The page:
Let me just say, this is my actual true real car build. My past cars I would do mainly maintenance stuff and thats pretty much it. They rest of the parts I would take it to a shop to do the installs. Im more of a driver then a mechanic. But getting involved in this build makes me understand my car better, with that, I’ll be installing my coilovers.
The first thing I tackled on was the front suspension. I was kinda familiar on how to remove it, when I helped Donnie do his suspension on his Carnia. I really do like how simple old Toyotas are simple to work on, you don’t need any special tools to do the work. There are three 10mm bolts on the top strut and 2 bottom bolts that hold the suspenion. Pretty simple and easy.
The stock suspension is alot longer then the coilovers so I had to remove the sway bar connection to get enough room to remove the suspension. Power tools made the work a lot easier. They pay for themselves! Worth the investment if you own a home or even do a lot of wrenching.
New verses old.
What I forgot to do was take measurements of the old suspension, but with a side by side comparison I was able to kinda guess how low I wanted to go. These new coilovers have room to go slammed, if you wanted to.
And removing the wheel hub from the suspension was pretty easy too. I didn’t take any pics because its a messy job. But basically, you remove the dust cap with a hammer and flat head screw driver. That exposes the locking pin, where you use a plier to remover. After that you remover the nut on the spindle, should be loose enough to remove by hand, and then you put the entire wheel hub out!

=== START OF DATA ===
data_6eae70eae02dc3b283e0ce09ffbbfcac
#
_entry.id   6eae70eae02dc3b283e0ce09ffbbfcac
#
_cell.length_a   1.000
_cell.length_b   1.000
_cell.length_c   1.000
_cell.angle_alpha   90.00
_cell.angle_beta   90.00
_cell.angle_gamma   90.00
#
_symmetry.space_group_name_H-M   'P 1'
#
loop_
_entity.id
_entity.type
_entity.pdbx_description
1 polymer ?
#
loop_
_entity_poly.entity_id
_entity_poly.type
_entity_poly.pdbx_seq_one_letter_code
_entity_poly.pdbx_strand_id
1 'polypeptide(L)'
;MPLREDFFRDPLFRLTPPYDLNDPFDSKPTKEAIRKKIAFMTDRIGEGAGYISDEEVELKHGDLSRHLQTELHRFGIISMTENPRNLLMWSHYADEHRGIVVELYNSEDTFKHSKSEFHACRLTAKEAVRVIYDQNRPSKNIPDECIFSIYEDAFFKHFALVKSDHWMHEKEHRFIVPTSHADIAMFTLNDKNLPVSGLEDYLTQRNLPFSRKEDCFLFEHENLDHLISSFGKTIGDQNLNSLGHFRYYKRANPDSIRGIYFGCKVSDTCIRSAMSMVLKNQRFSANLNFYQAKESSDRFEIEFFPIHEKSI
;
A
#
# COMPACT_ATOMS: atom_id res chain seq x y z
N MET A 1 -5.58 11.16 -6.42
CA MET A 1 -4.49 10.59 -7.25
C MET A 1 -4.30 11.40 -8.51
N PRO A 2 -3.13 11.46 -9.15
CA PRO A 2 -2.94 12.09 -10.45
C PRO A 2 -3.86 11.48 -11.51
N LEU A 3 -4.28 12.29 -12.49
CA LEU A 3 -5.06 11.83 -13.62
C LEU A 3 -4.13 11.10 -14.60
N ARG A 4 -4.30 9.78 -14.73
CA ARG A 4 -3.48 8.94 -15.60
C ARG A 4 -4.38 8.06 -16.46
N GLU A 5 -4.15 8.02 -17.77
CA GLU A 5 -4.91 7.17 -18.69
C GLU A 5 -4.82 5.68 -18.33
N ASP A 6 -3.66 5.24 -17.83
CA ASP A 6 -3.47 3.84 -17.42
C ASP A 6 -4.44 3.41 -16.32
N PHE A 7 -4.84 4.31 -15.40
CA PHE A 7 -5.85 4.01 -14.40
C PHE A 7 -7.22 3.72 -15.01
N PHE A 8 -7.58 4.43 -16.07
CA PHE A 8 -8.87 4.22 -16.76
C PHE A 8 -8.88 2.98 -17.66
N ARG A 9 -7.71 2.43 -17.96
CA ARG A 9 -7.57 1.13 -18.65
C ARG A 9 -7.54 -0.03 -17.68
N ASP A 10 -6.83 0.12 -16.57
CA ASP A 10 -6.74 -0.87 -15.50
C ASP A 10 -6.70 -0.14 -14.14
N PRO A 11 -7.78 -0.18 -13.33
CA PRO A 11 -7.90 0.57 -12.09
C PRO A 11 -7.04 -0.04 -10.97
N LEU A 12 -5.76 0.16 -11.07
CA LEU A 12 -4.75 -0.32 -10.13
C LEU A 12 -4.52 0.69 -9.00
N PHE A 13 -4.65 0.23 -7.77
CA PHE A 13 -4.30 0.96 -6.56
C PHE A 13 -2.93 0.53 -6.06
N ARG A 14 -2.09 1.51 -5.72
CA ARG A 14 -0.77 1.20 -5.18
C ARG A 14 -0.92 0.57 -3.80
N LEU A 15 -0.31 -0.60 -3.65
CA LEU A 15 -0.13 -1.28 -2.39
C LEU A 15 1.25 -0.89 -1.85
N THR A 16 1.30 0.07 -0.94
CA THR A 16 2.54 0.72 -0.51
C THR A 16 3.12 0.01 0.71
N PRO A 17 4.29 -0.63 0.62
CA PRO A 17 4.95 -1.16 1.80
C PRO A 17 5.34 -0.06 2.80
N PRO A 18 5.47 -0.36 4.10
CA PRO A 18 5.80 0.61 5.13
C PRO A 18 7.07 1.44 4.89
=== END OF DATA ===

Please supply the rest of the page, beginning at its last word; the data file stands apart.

The wheel bearings install ill do another post. You could use the repack the old bearings but for me I wanted new ones since the car was going to see track time. I do like the fact of not having a front control arm made the front suspension easy to remove. I bolted the front coilover back and moved on to the rear!
When I removed the rear lower bolt for the shock, I thought I stripped or broke off the bolt considering how short it was. Thankfully that wasn’t the case, and is actually the bolt length. Then I removed the top bolt holding the stock, used used the rubber hammer to get the shock out. This worked just fine.
I noticed the the solid rear axle was resting on the exhaust, so I remove a section the exhaust so the rear axle can droop more. The car came with a buddy club exhaust and had a quick release conveniently placed behind the rear axle. The extra droop allowed me to pull out the rear springs.
The AE86 came with Eibach lowering springs but look at the hieght difference!
The collars comes with a lock so you dont have to worry about the springs getting loose.
With any lowered cars, you have to make sure to cut off the bump stops. I know I was going to be pretty low so I opted to cut of a majority of the bump stop.
I could got a lot lower haha, but I did adjust the hight a little to something more functional
I left it with about 1″ wheel gap. I know the suspension will settle more on the ground. I probably had about 3″ more inches to go lower. I didn’t mount the front wheels for test fit, since I didn’t get around to finishing my wheels bearings and extended studs. She is getting there little by little.
If anyone is wondering, the coilovers I bought was from Battle Garage very own product and hasn’t been on the market yet. They come with adjustable dampening and front camber plates. I have front swift springs 8kg and 6kg rears. Its kinda on the stiff side, but the AE86 will mainly see the track time and on r comp tires. If it was going to be a daily or see more street time would get lower springs rates.